Category Archives: Federal

Canceling Student Debt Accentuates the Class Divide

by Chris Saxman

The big news of the week was President Biden’s announcement that he was canceling a lot of student higher education debt. #IsItLegal?
Here are three non-judicial-branch reactions to the Biden plan:

The Washington Post Ed Board:

The loan-forgiveness decision is even worse. Widely canceling student loan debt is regressive. It takes money from the broader tax base, mostly made up of workers who did not go to college, to subsidize the education debt of people with valuable degrees. Though Mr. Biden’s plan includes an income cap, the threshold does not reflect need or earnings potential, meaning white-collar professionals with high future salaries stand to benefit….

Mr. Biden’s student loan decision will not do enough to help the most vulnerable Americans. It will, however, provide a windfall for those who don’t need it — with American taxpayers footing the bill.

President Obama’s Chairman of Council Economic Advisors: Continue reading

Taking Food From Needy Children to Advance the Trans Agenda

by Kerry Dougherty

This ought to be the number one campaign issue in the U.S. right now: the Biden administration’s radical plan to starve the National School Lunch program unless states adopt far-left gender identity rules for schools that include allowing biological boys to compete in girls’ sports.

This outrageous federal blackmail leaves states struggling to choose between protecting girls and keeping needy children from going hungry.

And it’s just another case of a federal agency — this time the USDA — exceeding its authority. How many times will Biden’s out-of-control bureaucrats have to be smacked down by the U.S. Supreme Court before they stop illegally exercising powers not delegated to them by Congress?

Twenty-two Republican attorneys general sued Tuesday to block the Agriculture Department’s newly announced guidance making student-lunch funds contingent on enforcing the Biden administration’s gender-identity agenda. Continue reading

Youngkin on the Mar-a-Lago Raid

What do you think of Governor Glenn Youngkin’s comparison? Does former President Trump’s behavior on Jan. 6, 2021, warrant special attention by federal law enforcement? Or have the DOJ and FBI become servants of the new ruling class, intent upon prosecuting only the transgressions of the political right? If the latter (remembering that this is a Virginia blog), how can Virginia, as a co-sovereign state in a federal system, push back?

Social Theory vs. Science in K-12 Discipline in Virginia – Fraud or Just Wrong?

Both fraudulent and wrong?

by James C. Sherlock

American school children have in my lifetime been the subject of widespread experiments in theory disguised as breakthroughs in education.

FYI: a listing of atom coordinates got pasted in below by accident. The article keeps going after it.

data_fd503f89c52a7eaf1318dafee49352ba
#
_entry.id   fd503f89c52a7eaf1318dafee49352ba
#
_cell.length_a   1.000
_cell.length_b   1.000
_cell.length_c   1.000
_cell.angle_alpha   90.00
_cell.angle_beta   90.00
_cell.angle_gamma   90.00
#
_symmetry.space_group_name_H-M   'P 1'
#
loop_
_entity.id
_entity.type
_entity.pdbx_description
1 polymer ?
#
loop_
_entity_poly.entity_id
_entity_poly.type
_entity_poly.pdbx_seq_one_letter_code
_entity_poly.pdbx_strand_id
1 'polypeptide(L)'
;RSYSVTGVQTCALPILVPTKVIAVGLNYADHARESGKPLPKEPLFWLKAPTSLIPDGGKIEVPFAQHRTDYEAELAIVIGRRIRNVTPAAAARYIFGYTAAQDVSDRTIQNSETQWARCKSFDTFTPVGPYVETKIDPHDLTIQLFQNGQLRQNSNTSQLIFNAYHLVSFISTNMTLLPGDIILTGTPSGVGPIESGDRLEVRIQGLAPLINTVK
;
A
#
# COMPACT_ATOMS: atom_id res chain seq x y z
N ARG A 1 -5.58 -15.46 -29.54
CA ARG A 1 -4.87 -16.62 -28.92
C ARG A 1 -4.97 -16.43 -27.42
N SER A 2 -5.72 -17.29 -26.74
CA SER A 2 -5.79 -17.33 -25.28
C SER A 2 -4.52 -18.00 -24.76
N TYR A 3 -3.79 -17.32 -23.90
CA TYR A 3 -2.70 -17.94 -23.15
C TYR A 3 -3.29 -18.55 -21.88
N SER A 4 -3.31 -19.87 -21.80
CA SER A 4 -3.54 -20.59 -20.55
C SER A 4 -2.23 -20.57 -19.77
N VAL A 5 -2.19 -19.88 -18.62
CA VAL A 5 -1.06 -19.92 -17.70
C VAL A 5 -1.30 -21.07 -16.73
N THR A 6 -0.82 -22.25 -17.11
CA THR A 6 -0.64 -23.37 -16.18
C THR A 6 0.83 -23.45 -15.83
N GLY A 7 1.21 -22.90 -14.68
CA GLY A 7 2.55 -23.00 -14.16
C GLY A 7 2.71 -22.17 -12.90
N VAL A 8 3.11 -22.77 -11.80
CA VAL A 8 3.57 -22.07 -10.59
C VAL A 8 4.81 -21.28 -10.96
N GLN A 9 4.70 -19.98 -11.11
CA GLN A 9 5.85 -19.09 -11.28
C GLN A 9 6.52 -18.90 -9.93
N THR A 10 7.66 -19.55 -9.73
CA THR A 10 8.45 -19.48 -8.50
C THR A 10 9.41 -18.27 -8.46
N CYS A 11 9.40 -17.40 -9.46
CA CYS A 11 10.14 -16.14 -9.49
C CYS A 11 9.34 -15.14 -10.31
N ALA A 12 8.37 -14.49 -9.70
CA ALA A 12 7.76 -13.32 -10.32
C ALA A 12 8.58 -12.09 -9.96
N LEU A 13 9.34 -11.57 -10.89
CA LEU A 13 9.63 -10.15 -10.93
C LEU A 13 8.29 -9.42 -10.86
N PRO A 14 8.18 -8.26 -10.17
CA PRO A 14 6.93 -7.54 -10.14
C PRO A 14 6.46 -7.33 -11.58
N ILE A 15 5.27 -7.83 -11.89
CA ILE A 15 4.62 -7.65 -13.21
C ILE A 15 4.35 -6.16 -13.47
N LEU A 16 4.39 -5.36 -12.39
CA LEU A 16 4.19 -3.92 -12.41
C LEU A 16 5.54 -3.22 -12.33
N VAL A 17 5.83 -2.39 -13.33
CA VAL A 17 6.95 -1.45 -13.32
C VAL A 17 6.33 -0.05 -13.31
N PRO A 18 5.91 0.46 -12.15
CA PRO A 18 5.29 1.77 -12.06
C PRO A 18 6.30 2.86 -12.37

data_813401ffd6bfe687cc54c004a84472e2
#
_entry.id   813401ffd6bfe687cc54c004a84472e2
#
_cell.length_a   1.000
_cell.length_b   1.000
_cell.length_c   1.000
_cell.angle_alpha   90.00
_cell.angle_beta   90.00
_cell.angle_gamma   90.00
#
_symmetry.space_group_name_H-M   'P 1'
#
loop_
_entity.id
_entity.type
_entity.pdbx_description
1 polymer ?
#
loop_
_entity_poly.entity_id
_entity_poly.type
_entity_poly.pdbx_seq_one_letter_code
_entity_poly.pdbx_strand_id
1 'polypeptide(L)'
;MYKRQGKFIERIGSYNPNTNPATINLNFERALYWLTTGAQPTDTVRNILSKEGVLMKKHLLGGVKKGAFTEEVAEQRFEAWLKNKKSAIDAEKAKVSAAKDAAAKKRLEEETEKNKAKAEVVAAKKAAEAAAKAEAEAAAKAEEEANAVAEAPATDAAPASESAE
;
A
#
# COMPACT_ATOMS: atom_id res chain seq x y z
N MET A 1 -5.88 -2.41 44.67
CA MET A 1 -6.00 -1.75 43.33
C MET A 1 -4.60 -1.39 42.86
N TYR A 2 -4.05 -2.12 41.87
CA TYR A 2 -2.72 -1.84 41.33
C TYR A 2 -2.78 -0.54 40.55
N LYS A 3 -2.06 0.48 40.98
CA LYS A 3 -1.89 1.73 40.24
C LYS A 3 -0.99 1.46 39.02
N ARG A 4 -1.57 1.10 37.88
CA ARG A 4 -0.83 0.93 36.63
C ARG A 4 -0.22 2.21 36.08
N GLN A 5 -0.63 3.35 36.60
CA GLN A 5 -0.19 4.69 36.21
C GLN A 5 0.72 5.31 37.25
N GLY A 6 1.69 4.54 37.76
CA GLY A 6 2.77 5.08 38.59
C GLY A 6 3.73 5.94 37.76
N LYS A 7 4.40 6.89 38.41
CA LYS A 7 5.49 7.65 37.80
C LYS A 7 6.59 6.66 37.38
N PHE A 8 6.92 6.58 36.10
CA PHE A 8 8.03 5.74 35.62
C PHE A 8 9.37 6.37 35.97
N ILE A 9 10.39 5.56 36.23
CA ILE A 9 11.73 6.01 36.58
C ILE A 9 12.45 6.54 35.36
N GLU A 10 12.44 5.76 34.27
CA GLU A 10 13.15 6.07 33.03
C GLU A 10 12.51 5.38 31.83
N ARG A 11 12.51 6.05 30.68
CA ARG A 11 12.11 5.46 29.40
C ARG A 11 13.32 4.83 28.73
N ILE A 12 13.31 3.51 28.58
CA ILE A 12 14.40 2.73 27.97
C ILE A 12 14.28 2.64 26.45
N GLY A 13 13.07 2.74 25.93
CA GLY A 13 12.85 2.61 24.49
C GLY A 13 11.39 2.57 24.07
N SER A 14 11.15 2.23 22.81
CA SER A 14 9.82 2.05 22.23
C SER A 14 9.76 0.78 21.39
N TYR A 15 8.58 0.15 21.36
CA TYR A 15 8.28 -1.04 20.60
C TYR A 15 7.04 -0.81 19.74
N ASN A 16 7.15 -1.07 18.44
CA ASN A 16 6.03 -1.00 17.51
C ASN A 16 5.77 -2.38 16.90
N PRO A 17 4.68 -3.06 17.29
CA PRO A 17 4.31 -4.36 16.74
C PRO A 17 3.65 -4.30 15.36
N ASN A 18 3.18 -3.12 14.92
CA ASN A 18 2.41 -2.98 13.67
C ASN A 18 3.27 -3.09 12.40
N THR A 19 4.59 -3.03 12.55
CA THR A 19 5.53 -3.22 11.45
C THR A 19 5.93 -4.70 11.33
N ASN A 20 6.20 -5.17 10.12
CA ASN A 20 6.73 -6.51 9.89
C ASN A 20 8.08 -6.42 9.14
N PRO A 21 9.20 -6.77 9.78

Consider the “new math” and the “reading wars” as prominent examples.

Now we have social theory on school discipline created by federal civil rights lawyers piggybacking on what may or may not prove to be successful academic practices for children with disabilities. That social theory has been promulgated as state policy guidance in Virginia.

A Multi-tiered System of Supports (MTSS) has been used successfully in some instances to help teach academics to the learning-disabled.

This system was extended by lawyers from the aspirational left to school discipline and social-emotional learning without evidence. Now it has been published by the Virginia Board of Education for use by every school division in Virginia as a potential cure for “systemic racism” in discipline.

The 2021 Model Guidance for Positive, Preventative Code of Student Conduct Policy and Alternatives to Suspension (Virginia Model Guidance) may be fraudulently referenced. It is certainly incompletely referenced. Continue reading

The July Surprise from Congress – a Completely Revised Energy Economy by 2030

It’s simple. Let’s write a bill and put a date certain on it.  What could go wrong? Courtesy BP

by James C. Sherlock

Here at Bacon’s Rebellion we spend a lot of ink talking about Virginia energy demand and supply. We debate the ideas of both sides of the discussion. Turns out that we made the mistake of thinking these were state issues.

Democrats in Congress are about to intervene in every part of that discussion in a reconciliation bill to be passed with 50 votes in the Senate.

First, consider the inside joke of the title of an act to be buried in the reconciliation bill: “The Inflation Reduction Act of 2022.”

  • Congressional Democrats propose to fight inflation by pouring another $369 billion into the economy in a period of extremely high inflation and by raising taxes in a recession.